CP Daily: Wednesday June 8, 2022

Published 02:39 on June 9, 2022  /  Last updated at 02:39 on June 9, 2022  / Carbon Pulse /  Newsletters

A daily summary of our news plus bite-sized updates from around the world.

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Accusations, chaos as EU Parliament fails to adopt position on ETS reforms amid progressives protest

The European Parliament voted to reject a proposal on EU ETS reforms on Wednesday, amid chaotic scenes and flying accusations in the legislature after a line-by-line ballot weakened many amendments to a level that was unacceptable to progressive members.


Euro Markets: EUAs hit two-week low, shrug off wild swings amid chaotic Parliament reform vote

European carbon extended losses for a fourth day despite a brief spike in response to a chaotic Parliamentary vote on the ETS reforms, as prices rose and dropped as much as 2.7% after the assembly voted to refer the bill back to committee, before ending lower on the busiest day in nearly three weeks.

EU’s ETS-derived Modernisation Fund invests €2.4 billion in seven nations

The EU’s Modernisation Fund made available €2.4 billion to seven central and eastern member states on Wednesday, with the vehicle’s third disbursal being put towards 45 projects for renewables and energy efficiency but including some gas-fired activities.

North Sea emitters to shell out record £600 mln for UK carbon allowances this year -analysts

Emitters in the North Sea will shell out a record £600 million for carbon allowances this year, analysts have predicted, as the emissions intensity of the UK’s oil and gas sector worsens amid rising UKA prices.

Experts publish roadmap for scaling UK nature-based environmental markets

More than 300 UK experts have outlined a roadmap this week to scale environmental markets and establish nature-based accreditation mechanisms in the country to help fill an annual £5.6 billion financing gap for nature recovery.

A combined UK carbon and health tax on food could save 40 Mt CO2 per year -report

Combined carbon and health taxes on food products could significantly contribute to the UK’s 2050 net zero emissions target by cutting nearly 40 Mt of CO2e per year mainly via their influence on consumer choices, according to a study published this week.


Canada adds DAC protocol, tonne-year accounting to launch of federal offset system

Canada’s environment ministry on Wednesday finalised regulations for the national carbon offset system, simultaneously announcing plans to initiate development of a direct air capture (DAC) protocol and provide a ‘tonne-year’ accounting option for sequestration-based projects.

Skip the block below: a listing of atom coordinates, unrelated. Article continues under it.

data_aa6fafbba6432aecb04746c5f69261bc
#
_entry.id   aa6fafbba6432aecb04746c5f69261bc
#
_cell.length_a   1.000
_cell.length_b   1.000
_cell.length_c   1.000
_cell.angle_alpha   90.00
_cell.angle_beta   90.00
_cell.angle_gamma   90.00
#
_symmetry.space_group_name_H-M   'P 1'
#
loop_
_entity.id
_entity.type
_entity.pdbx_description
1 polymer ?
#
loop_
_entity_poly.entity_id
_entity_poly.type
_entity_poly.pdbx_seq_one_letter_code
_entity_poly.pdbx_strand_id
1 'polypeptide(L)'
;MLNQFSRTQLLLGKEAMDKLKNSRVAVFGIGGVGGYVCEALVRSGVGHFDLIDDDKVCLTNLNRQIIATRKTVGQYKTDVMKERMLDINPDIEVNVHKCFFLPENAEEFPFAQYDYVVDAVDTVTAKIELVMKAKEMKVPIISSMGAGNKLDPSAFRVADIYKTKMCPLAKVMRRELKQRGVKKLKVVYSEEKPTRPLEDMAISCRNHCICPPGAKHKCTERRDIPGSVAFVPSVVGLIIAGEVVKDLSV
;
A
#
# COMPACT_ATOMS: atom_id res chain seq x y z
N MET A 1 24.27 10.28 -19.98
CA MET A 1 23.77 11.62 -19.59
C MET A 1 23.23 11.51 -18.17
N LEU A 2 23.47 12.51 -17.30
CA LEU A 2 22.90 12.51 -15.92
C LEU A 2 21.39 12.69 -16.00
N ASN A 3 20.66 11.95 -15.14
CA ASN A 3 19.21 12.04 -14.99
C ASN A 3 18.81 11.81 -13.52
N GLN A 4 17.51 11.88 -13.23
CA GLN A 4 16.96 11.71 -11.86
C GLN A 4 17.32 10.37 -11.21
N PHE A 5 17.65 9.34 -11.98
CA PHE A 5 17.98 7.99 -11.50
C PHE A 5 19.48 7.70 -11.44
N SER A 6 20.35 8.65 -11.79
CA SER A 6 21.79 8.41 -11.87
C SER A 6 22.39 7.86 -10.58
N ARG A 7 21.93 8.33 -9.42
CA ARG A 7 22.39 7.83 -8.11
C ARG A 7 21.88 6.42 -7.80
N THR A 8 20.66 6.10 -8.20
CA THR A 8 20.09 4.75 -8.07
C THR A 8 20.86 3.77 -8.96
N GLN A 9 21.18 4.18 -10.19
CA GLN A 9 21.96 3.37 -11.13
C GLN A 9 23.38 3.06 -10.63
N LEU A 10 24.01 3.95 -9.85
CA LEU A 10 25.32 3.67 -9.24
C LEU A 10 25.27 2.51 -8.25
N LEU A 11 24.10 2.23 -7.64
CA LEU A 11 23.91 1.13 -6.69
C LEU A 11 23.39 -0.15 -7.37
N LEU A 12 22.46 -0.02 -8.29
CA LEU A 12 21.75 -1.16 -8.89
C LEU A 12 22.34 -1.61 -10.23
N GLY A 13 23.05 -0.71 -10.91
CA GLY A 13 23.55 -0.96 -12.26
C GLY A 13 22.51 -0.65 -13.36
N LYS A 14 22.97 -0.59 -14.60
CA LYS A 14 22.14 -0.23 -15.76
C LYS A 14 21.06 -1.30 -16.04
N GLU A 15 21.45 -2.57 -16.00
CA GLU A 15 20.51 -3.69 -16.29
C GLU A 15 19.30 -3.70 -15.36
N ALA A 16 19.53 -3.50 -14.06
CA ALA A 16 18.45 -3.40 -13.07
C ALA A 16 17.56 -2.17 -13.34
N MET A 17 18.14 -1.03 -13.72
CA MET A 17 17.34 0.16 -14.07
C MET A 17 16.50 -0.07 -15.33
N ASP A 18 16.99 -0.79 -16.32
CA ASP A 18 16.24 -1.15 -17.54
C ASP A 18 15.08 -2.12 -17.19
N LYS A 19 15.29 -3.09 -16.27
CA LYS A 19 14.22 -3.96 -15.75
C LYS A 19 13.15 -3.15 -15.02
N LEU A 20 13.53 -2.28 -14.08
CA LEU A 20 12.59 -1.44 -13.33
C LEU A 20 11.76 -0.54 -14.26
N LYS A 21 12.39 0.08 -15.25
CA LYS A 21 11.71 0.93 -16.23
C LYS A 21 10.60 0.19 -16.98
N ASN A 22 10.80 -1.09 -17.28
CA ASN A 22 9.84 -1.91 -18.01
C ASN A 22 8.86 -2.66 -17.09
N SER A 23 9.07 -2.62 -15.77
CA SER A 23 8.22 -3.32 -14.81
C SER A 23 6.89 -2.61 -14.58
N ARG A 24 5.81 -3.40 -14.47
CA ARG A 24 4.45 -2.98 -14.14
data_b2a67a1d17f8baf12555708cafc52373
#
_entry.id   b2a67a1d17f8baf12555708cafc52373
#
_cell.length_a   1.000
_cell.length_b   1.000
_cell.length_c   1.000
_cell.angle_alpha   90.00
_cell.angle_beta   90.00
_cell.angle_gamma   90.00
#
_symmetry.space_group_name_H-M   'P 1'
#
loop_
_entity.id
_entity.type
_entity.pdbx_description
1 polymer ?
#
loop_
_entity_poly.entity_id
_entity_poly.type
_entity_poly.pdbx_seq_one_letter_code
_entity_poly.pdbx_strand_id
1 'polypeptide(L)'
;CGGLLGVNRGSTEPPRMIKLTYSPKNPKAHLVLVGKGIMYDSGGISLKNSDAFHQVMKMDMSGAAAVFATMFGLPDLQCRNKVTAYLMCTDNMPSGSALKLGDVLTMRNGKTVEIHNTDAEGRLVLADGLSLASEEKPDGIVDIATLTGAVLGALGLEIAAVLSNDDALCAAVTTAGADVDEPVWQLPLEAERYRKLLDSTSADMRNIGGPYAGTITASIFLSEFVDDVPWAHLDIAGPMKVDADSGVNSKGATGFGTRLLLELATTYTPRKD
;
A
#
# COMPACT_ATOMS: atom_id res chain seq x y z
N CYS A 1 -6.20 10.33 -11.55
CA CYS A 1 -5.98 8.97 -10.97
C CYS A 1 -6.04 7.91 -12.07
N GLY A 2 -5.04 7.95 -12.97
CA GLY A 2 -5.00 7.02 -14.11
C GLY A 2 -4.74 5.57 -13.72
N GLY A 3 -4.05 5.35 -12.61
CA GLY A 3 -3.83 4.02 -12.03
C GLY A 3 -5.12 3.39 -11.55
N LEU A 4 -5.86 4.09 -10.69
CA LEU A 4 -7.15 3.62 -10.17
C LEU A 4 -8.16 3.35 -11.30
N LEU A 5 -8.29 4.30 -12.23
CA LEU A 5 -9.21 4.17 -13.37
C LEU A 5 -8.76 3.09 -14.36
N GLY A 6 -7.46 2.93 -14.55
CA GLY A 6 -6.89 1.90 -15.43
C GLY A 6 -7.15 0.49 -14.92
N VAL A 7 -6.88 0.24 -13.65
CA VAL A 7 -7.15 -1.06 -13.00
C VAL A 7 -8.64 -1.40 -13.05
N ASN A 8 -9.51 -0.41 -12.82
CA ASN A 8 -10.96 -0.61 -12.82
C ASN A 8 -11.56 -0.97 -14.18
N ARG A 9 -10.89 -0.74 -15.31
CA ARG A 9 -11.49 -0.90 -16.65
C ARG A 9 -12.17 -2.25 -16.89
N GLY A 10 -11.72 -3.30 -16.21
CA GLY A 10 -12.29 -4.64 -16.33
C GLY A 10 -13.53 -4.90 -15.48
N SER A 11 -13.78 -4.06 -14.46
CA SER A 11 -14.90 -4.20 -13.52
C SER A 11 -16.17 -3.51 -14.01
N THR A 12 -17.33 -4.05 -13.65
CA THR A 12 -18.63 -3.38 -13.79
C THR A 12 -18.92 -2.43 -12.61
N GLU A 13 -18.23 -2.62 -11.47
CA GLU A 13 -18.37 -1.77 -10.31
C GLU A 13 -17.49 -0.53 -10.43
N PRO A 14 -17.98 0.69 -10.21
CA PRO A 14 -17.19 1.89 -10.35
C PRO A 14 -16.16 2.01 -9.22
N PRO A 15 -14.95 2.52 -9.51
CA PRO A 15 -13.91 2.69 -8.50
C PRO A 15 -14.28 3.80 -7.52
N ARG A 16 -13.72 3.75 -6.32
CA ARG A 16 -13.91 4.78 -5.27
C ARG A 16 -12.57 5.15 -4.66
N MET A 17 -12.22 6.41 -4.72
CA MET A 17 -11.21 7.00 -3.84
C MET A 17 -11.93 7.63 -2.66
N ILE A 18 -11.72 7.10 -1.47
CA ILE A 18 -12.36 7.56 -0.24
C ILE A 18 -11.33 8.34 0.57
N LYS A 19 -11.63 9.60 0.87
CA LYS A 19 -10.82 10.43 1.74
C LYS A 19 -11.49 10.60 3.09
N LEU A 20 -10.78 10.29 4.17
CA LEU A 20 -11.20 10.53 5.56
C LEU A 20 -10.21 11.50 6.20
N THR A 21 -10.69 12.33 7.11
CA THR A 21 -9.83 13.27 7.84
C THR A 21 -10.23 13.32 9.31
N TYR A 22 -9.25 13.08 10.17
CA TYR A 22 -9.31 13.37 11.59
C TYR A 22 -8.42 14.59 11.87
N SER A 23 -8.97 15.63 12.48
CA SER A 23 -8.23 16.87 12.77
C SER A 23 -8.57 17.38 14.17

New US CBAM bill could attract Manchin support, though time running out

Legislation to implement a US carbon border adjustment mechanism (CBAM) and help the American manufactured metals industry may win support from conservative Democratic Senator Joe Manchin (D), though only several months remain for the bill to pass, a webinar heard Wednesday.

Quebec compliance offset issuance exceeds California during bumper period

Quebec’s environment ministry dished out more offsets this week than its WCI partner California in a rare feat, according to government data published Wednesday, as California Carbon Offset (CCO) prices continued to rise.

US agriculture carbon firm doles out $9 mln to participants in first year

A major US-based agricultural carbon offset firm has distributed $9 mln to US farmers and ranchers in its first year, it announced Wednesday.

Former US carbon market analyst returns after 4-year hiatus

A well-known US carbon market analyst is returning to the sector following a four-year hiatus, Carbon Pulse has learned.


SK Market: South Korea sees less than 40% uptake in 2021 compliance year’s last KAU auction

South Korea on Wednesday sold fewer than 40% of the 2.5 million KAUs on offer in the last auction before the 2021 compliance deadline, with permits clearing at their lowest level during the annual cycle.

Australian offset watchdog rejects claims of lacking integrity

The committee overseeing the quality of Australian offset projects on Wednesday released two reports refuting claims that human-induced regeneration (HIR) and landfill gas projects are fraudulent.

Australia Market Roundup: Regulator mints half a million ACCUs, as energy ministers eye net zero vision

Australia’s Clean Energy Regulator has issued over half a million new carbon credits, as federal and state energy ministers met for the first time since the change of government, agreeing to set out a net zero vision for the nation’s energy sector.


ANALYSIS: Buyer guidelines seen triggering demand blip as VCM pivots